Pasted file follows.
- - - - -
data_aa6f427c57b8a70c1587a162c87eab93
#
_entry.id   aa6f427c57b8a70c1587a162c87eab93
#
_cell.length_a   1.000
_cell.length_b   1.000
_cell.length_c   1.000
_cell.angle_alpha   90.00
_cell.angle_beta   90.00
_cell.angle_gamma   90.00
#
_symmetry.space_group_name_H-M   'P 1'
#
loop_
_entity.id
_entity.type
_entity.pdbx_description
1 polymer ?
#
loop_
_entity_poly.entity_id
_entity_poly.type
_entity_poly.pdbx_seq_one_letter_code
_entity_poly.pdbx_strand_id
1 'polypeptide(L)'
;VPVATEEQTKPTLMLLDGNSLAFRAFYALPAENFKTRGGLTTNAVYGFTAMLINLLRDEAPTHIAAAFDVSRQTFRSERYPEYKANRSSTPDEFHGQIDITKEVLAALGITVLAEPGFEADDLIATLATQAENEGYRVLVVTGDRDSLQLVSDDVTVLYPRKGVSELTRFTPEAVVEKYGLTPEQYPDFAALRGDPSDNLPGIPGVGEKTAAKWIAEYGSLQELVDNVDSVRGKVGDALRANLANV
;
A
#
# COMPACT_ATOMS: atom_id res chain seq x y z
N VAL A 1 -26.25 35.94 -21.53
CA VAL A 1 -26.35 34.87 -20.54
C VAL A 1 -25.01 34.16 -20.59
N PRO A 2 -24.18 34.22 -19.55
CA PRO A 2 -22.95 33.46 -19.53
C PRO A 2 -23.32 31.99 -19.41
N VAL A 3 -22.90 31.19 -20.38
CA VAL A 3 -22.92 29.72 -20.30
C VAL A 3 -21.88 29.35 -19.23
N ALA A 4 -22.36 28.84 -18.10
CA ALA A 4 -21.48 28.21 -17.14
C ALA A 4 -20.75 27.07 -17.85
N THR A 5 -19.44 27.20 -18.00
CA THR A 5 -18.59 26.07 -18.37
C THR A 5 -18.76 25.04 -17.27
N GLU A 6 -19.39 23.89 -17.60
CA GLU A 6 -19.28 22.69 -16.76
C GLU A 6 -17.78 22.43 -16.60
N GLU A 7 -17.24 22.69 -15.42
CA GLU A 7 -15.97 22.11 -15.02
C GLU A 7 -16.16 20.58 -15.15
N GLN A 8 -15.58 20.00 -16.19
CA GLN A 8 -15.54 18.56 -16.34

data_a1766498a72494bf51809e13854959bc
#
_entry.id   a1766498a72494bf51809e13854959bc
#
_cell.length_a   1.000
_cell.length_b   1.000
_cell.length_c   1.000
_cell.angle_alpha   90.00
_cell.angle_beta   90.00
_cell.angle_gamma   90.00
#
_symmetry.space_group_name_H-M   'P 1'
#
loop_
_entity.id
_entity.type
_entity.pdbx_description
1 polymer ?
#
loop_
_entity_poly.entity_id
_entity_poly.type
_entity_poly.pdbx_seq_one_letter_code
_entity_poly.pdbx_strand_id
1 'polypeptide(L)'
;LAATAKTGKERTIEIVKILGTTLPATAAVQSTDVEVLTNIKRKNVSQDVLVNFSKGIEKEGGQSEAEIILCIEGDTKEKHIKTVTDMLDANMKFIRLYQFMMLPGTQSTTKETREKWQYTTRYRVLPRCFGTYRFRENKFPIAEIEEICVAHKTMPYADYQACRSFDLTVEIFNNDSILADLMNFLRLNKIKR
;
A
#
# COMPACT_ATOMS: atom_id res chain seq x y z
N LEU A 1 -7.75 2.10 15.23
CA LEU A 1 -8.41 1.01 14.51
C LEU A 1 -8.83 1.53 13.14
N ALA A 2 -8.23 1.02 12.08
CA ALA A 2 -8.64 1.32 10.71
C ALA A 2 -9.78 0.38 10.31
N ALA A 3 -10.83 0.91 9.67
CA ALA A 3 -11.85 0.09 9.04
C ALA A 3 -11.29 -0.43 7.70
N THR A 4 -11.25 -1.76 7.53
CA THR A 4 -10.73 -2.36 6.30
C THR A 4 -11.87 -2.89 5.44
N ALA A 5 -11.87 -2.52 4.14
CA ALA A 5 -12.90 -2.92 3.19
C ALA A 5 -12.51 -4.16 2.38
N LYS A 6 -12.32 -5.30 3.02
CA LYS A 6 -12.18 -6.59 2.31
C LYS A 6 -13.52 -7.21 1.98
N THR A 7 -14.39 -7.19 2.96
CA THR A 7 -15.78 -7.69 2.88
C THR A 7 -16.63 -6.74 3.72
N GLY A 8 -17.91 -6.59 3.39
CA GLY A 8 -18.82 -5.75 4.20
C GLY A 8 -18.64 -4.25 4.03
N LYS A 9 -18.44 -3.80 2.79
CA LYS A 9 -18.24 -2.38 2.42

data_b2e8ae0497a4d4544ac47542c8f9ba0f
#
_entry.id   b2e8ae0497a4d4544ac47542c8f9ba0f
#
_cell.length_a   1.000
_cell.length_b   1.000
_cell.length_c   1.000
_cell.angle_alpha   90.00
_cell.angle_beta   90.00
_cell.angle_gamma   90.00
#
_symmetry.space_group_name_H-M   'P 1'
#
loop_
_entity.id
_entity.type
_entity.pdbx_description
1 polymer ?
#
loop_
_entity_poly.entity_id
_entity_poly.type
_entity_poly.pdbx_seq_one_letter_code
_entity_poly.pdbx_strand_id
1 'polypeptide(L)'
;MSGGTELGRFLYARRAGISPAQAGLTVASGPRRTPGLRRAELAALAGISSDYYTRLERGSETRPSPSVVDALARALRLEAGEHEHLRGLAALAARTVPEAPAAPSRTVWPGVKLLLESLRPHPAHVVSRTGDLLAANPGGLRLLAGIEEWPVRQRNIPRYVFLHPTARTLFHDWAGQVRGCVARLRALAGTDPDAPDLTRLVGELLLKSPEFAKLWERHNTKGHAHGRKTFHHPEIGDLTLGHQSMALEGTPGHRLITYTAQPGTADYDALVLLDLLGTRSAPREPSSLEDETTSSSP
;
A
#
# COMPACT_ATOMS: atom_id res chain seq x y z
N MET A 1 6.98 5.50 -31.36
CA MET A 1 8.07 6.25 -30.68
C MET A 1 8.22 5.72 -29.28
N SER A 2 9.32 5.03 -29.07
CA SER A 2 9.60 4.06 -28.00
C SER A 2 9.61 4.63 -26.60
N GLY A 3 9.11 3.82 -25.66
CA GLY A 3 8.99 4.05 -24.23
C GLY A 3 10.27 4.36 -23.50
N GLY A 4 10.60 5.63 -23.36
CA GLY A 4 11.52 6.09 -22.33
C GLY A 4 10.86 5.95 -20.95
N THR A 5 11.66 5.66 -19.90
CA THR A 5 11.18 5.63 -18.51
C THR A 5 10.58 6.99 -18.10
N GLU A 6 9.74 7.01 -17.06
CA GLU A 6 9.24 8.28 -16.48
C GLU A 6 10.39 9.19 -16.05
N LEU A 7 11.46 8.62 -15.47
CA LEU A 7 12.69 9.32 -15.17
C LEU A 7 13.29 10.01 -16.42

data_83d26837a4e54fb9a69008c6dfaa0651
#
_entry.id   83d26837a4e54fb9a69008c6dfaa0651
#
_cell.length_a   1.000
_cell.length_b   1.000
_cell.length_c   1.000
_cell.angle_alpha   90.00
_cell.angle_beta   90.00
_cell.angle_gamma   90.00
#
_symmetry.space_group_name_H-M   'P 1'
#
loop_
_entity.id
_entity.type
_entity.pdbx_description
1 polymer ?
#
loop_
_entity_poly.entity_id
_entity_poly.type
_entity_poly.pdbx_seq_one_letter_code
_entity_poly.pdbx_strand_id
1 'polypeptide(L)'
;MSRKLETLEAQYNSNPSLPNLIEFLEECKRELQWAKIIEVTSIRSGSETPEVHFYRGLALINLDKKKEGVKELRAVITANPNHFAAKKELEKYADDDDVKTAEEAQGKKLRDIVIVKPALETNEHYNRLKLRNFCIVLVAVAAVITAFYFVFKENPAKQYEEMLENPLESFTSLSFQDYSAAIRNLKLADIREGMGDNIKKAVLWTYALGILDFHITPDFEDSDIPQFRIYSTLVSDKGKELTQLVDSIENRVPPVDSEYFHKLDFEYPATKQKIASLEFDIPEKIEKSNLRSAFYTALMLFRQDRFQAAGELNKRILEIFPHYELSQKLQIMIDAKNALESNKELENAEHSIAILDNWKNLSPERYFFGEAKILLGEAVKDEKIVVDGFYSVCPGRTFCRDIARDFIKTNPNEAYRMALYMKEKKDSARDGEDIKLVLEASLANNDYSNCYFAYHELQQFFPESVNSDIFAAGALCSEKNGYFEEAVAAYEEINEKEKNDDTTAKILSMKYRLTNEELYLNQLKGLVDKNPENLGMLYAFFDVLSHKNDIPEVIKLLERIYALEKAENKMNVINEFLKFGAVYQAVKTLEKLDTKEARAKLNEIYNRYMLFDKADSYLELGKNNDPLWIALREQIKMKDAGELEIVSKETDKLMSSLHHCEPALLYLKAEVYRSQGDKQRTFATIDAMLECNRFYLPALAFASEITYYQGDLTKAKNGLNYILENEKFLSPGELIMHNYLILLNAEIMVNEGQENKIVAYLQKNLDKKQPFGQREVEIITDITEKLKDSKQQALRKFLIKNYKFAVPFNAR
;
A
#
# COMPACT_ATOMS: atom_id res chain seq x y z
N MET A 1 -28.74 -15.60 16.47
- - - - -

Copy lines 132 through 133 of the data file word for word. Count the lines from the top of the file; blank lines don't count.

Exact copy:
_entity_poly.pdbx_seq_one_letter_code
_entity_poly.pdbx_strand_id